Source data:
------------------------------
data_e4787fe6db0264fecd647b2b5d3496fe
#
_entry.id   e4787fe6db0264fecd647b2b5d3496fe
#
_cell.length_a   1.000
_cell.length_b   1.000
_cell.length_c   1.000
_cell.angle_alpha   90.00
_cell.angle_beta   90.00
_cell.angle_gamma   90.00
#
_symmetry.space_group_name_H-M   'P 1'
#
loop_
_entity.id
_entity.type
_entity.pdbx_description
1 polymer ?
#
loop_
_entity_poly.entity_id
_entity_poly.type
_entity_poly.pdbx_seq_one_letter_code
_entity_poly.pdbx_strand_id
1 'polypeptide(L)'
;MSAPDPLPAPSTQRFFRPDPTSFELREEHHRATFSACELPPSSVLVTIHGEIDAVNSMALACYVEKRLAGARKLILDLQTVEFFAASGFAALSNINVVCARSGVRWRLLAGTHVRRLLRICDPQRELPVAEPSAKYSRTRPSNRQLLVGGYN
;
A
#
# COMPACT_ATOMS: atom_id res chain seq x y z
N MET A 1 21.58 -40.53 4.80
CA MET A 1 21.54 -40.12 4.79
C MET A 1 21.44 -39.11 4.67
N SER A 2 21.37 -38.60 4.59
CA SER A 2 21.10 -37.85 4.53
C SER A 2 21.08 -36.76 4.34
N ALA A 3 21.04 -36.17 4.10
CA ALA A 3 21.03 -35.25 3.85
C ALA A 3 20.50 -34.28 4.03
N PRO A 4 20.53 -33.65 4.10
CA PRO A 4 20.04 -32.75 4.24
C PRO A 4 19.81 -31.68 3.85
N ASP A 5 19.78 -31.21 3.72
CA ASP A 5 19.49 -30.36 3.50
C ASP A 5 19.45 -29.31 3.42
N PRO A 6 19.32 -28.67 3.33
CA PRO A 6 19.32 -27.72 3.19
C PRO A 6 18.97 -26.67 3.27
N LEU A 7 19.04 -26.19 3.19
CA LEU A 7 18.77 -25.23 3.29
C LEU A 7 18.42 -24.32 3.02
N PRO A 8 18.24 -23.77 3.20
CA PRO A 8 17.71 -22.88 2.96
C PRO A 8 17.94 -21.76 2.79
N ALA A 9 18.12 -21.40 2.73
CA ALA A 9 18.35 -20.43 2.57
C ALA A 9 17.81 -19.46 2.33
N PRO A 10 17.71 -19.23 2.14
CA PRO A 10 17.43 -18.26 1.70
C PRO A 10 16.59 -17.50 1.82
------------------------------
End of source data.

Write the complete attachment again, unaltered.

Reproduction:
data_e4787fe6db0264fecd647b2b5d3496fe
#
_entry.id   e4787fe6db0264fecd647b2b5d3496fe
#
_cell.length_a   1.000
_cell.length_b   1.000
_cell.length_c   1.000
_cell.angle_alpha   90.00
_cell.angle_beta   90.00
_cell.angle_gamma   90.00
#
_symmetry.space_group_name_H-M   'P 1'
#
loop_
_entity.id
_entity.type
_entity.pdbx_description
1 polymer ?
#
loop_
_entity_poly.entity_id
_entity_poly.type
_entity_poly.pdbx_seq_one_letter_code
_entity_poly.pdbx_strand_id
1 'polypeptide(L)'
;MSAPDPLPAPSTQRFFRPDPTSFELREEHHRATFSACELPPSSVLVTIHGEIDAVNSMALACYVEKRLAGARKLILDLQTVEFFAASGFAALSNINVVCARSGVRWRLLAGTHVRRLLRICDPQRELPVAEPSAKYSRTRPSNRQLLVGGYN
;
A
#
# COMPACT_ATOMS: atom_id res chain seq x y z
N MET A 1 21.58 -40.53 4.80
CA MET A 1 21.54 -40.12 4.79
C MET A 1 21.44 -39.11 4.67
N SER A 2 21.37 -38.60 4.59
CA SER A 2 21.10 -37.85 4.53
C SER A 2 21.08 -36.76 4.34
N ALA A 3 21.04 -36.17 4.10
CA ALA A 3 21.03 -35.25 3.85
C ALA A 3 20.50 -34.28 4.03
N PRO A 4 20.53 -33.65 4.10
CA PRO A 4 20.04 -32.75 4.24
C PRO A 4 19.81 -31.68 3.85
N ASP A 5 19.78 -31.21 3.72
CA ASP A 5 19.49 -30.36 3.50
C ASP A 5 19.45 -29.31 3.42
N PRO A 6 19.32 -28.67 3.33
CA PRO A 6 19.32 -27.72 3.19
C PRO A 6 18.97 -26.67 3.27
N LEU A 7 19.04 -26.19 3.19
CA LEU A 7 18.77 -25.23 3.29
C LEU A 7 18.42 -24.32 3.02
N PRO A 8 18.24 -23.77 3.20
CA PRO A 8 17.71 -22.88 2.96
C PRO A 8 17.94 -21.76 2.79
N ALA A 9 18.12 -21.40 2.73
CA ALA A 9 18.35 -20.43 2.57
C ALA A 9 17.81 -19.46 2.33
N PRO A 10 17.71 -19.23 2.14
CA PRO A 10 17.43 -18.26 1.70
C PRO A 10 16.59 -17.50 1.82